Ambitious young men in Germany feel entitled to wonder when a man will ever be chancellor again. They, too, want a role model.
Angela Merkel has been in office for 12 years, the only chancellor many young adults have known. Though the public-opinion polls for her and her conservative Christian Democratic Union have slipped slightly from a 15-point lead a week ago, no one expects a Hillary Clinton upset. (No one expected the Hillary Clinton upset either.) She looks to be coasting to re-election for a fourth term Sunday, leading to idle speculation that if Clinton had acted more like Frau Merkel, she might be president and the most powerful woman in the world.
Clinton blames sexism and misogyny for losing. Merkel is regarded as a woman who has dealt with large men in her party and on the international stage with consummate toughness, refusing the label of "feminist" to rally the troops.
Both men and women in Germany call her "Mutti," meaning "Mommy," though she has no children. "Mutti" was initially a derisive put-down by men who didn't like her politics or her exercise of power, but now it's a term of affection and trust. Clinton suffered from a lingering negative perception of her as "someone's mother-in-law" who achieved power through her husband. Merkel's husband, an eminent scientist, rarely appears with the chancellor and says she relaxes by retreating to the kitchen to cook his favorite dish.
Angela Merkel was the protege of Chancellor Helmut Kohl, who called her "mein madchen," or "my girl." And she rose to party secretary-general under his wing. After he lost an election, tainted with scandal in his party, she was his Brutus, wielding a dagger of words in a letter to a newspaper that demanded his resignation. When she took his place as party leader, he said bitterly, "I put the snake on my arm."
Both Merkel and Clinton have had their difficulties with Russian President Vladimir Putin, but they have dealt with them differently. In an awkward attempt to improve relations between the United States and Russia in 2009, then-Secretary of State Clinton famously presented Russian Foreign Minister Sergei Lavrov with a red button imprinted with the word "reset." Unfortunately, the translation to Russian was to a word that might have been more to the point: "overload."
In an interview in The New Yorker, Clinton characterized Putin as a "Bond villain." Merkel might privately agree, but she has a different analysis. When she visited Russia in 2007, Putin, aware of the chancellor's fear of dogs from having been bitten by one as a child, brought a big black dog into the room for their meeting. She interpreted this crude attempt to intimidate as an important key to his character. "I understand why he has to do this -- to prove he's a man," she said. "He's afraid of his own weakness."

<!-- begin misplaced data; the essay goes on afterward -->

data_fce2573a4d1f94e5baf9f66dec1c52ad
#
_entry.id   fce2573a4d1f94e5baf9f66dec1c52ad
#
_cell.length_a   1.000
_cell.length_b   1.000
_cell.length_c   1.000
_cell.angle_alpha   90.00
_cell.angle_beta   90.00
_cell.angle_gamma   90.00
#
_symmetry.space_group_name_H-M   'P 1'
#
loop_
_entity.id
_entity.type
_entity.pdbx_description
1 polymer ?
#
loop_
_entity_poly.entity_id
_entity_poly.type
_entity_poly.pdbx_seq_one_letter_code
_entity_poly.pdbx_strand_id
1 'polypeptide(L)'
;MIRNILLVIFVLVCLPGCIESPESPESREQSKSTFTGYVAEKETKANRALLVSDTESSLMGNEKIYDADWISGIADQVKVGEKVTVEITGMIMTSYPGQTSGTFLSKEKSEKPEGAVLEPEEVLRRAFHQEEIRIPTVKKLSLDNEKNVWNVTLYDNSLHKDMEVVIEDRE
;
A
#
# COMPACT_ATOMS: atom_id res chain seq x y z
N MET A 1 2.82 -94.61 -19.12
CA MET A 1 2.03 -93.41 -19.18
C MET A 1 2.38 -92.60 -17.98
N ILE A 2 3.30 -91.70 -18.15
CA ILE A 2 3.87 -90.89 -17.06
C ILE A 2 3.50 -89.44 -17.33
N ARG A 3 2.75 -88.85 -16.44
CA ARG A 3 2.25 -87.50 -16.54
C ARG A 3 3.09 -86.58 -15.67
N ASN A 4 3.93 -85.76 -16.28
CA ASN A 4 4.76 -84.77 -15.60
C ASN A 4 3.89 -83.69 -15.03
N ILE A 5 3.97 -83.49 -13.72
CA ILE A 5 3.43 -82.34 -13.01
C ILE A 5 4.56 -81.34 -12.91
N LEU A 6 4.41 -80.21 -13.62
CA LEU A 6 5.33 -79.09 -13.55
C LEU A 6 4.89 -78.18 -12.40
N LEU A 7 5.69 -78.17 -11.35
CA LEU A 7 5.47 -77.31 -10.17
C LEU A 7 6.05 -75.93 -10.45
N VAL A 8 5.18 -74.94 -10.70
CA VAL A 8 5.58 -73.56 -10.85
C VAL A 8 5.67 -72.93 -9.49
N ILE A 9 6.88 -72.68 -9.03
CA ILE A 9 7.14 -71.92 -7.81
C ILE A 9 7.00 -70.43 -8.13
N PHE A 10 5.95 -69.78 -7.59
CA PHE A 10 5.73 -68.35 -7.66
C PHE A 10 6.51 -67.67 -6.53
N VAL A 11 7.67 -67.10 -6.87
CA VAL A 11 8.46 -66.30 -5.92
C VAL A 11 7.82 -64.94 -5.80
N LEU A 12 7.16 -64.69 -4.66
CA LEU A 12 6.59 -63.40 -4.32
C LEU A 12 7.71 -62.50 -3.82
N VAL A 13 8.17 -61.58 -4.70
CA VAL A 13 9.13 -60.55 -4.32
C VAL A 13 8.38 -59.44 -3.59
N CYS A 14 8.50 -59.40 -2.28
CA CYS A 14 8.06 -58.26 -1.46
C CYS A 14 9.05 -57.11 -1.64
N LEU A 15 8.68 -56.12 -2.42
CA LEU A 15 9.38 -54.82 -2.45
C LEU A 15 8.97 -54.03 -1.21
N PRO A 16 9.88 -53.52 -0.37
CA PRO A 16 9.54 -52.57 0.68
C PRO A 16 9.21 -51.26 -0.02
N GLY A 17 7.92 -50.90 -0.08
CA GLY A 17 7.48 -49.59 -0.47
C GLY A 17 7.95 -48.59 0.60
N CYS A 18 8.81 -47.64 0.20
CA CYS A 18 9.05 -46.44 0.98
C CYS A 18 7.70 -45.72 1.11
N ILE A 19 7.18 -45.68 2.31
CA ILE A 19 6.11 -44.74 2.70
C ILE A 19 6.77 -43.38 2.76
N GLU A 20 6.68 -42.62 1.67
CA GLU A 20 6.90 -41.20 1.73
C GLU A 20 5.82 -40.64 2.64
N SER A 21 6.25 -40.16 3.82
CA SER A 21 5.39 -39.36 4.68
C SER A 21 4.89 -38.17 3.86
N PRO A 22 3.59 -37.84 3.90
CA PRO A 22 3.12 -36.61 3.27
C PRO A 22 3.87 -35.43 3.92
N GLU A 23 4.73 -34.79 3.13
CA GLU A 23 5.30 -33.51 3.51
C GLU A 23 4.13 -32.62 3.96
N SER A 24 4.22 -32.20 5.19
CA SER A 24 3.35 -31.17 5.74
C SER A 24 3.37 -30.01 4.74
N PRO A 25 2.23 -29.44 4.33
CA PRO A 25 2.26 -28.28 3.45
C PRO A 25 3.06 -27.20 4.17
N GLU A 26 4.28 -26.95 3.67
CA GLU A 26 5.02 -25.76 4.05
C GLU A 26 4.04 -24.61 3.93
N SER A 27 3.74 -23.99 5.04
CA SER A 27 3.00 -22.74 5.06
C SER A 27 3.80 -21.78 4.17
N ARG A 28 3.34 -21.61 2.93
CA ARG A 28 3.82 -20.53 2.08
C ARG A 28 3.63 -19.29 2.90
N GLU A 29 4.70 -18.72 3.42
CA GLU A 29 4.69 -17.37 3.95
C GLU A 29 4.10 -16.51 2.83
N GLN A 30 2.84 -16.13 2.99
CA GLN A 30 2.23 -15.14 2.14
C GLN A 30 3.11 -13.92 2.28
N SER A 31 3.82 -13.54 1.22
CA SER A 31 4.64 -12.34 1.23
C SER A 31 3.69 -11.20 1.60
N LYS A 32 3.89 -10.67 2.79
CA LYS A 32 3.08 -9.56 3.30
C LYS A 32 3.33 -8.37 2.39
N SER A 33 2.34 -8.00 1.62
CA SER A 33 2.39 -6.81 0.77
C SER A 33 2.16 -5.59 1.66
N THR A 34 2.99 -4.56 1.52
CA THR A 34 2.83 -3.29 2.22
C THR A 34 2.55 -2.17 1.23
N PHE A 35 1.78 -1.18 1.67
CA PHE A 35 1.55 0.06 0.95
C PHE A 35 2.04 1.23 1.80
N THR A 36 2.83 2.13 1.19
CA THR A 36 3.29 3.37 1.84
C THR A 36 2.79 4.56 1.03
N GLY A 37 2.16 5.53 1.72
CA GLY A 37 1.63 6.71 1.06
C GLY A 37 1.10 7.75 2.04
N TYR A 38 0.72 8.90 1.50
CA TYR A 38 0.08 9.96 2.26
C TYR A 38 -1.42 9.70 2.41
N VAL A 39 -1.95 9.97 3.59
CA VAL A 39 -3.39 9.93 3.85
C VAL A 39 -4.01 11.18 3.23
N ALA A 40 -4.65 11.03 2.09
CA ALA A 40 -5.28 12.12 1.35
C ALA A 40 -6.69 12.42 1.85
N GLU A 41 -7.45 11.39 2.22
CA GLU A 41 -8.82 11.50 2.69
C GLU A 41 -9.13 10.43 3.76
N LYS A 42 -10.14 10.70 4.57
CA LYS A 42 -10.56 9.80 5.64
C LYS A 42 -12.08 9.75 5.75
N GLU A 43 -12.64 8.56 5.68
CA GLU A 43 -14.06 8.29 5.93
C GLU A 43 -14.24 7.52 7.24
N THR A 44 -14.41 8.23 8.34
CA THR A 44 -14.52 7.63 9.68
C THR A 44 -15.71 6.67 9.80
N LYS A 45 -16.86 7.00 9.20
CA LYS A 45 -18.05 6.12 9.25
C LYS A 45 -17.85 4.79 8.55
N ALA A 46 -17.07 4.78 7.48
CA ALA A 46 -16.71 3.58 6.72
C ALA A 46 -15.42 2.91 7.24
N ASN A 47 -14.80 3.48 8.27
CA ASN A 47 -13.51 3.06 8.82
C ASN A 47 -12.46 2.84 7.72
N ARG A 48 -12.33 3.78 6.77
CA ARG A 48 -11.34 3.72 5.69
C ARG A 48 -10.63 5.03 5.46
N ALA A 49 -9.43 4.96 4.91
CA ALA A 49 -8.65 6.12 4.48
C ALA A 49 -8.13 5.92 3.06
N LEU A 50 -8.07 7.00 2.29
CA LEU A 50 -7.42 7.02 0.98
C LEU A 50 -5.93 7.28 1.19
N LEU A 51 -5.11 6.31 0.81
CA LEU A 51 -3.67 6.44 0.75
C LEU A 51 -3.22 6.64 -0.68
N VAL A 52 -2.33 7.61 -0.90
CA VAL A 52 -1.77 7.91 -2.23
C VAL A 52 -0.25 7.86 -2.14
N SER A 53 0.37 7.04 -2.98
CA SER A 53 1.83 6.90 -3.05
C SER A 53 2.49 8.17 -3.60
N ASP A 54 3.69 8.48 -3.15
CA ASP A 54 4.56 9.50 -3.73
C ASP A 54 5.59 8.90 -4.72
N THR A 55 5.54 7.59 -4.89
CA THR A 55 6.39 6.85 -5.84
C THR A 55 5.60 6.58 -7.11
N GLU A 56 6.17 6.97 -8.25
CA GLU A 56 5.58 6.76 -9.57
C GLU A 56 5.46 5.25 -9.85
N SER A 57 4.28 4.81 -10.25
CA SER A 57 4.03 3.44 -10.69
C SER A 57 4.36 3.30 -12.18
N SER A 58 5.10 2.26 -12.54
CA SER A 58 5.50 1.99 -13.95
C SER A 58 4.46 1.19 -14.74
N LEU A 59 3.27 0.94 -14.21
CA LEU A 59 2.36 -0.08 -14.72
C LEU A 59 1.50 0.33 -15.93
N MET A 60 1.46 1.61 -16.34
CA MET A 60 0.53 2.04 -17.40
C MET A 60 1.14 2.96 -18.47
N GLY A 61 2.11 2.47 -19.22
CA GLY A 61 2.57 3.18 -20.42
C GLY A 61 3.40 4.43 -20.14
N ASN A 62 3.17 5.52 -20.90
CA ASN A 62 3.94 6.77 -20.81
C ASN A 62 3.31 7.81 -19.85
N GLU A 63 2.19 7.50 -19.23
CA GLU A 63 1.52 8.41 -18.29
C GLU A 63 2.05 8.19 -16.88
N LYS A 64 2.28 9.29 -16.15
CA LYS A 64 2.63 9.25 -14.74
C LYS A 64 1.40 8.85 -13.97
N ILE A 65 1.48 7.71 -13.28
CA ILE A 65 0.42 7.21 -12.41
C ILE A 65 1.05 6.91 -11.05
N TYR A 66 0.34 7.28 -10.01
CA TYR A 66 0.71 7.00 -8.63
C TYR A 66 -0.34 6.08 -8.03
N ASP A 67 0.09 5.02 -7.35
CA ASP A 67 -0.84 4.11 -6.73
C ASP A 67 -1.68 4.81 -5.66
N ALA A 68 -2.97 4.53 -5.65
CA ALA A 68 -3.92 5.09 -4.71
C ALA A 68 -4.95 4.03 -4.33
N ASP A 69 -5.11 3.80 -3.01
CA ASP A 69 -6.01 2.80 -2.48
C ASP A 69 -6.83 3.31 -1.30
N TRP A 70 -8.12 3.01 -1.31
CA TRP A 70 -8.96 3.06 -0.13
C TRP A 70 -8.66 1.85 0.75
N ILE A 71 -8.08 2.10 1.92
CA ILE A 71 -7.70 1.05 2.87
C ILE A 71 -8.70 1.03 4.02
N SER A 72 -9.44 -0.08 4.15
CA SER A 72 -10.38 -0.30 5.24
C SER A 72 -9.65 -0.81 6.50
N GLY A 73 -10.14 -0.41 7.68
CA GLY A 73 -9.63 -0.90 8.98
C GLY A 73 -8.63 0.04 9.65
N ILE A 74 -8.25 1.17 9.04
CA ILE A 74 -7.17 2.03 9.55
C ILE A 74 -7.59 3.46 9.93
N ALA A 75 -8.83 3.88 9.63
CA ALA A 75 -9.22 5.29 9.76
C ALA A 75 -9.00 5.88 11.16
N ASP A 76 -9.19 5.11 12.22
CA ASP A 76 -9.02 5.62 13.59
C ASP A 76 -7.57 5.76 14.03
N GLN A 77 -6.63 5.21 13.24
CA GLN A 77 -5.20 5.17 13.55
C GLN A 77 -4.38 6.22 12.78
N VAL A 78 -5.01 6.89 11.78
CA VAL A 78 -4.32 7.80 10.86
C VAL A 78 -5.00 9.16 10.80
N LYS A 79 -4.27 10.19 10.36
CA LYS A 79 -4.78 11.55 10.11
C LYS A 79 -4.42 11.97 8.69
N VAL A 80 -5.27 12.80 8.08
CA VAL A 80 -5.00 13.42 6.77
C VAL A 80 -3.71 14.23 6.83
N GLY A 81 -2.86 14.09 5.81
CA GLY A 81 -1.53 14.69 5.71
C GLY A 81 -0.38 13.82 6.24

She has not had to prove that she's a woman -- not in a feminist sense. On a panel on female empowerment with nine powerful women including White House senior adviser Ivanka Trump -- personally invited by the chancellor -- and Christine Lagarde, managing director of the International Monetary Fund, she was asked by the moderator whether she is a feminist. Women in the audience cried "yes!" The chancellor demurred. "The history of feminism is one where there are similarities with me and then there are differences," she said slowly, weighing her words, aware of public perception and personal identity. "And I also wouldn't want to claim a title I do not even have."
By cultivating neutrality on the issue, she throws men off their game and keeps a focus on policy rather than sex or ideology. Criticisms of her hair and dress don't stick. Her fashion banality may come from having grown up in East Germany, where frumpiness was a virtue.
East Germany defined women as workers, and about 90 percent of East German women worked outside the home when the Berlin Wall came down. Work was a chore, not a choice. Many German women prefer motherhood to a career, and whether they work or work at home, they enjoy "kindergeld," a liberal monthly allowance for each child until the child is 18, with occasional increases promoted by Merkel.
Mutti has endured legitimate criticism for her open-borders immigration policy, and she defended it at the time but no longer pursues it, as the experience and mood of the country have changed. But even those who didn't like it understand that it stemmed from lingering German guilt over Nazi crimes against humanity. She now stands astride the world's fourth largest economy, and many Germans are pleased that a dominant mother figure is in charge of the fatherland. There's no glass ceiling waiting to be shattered.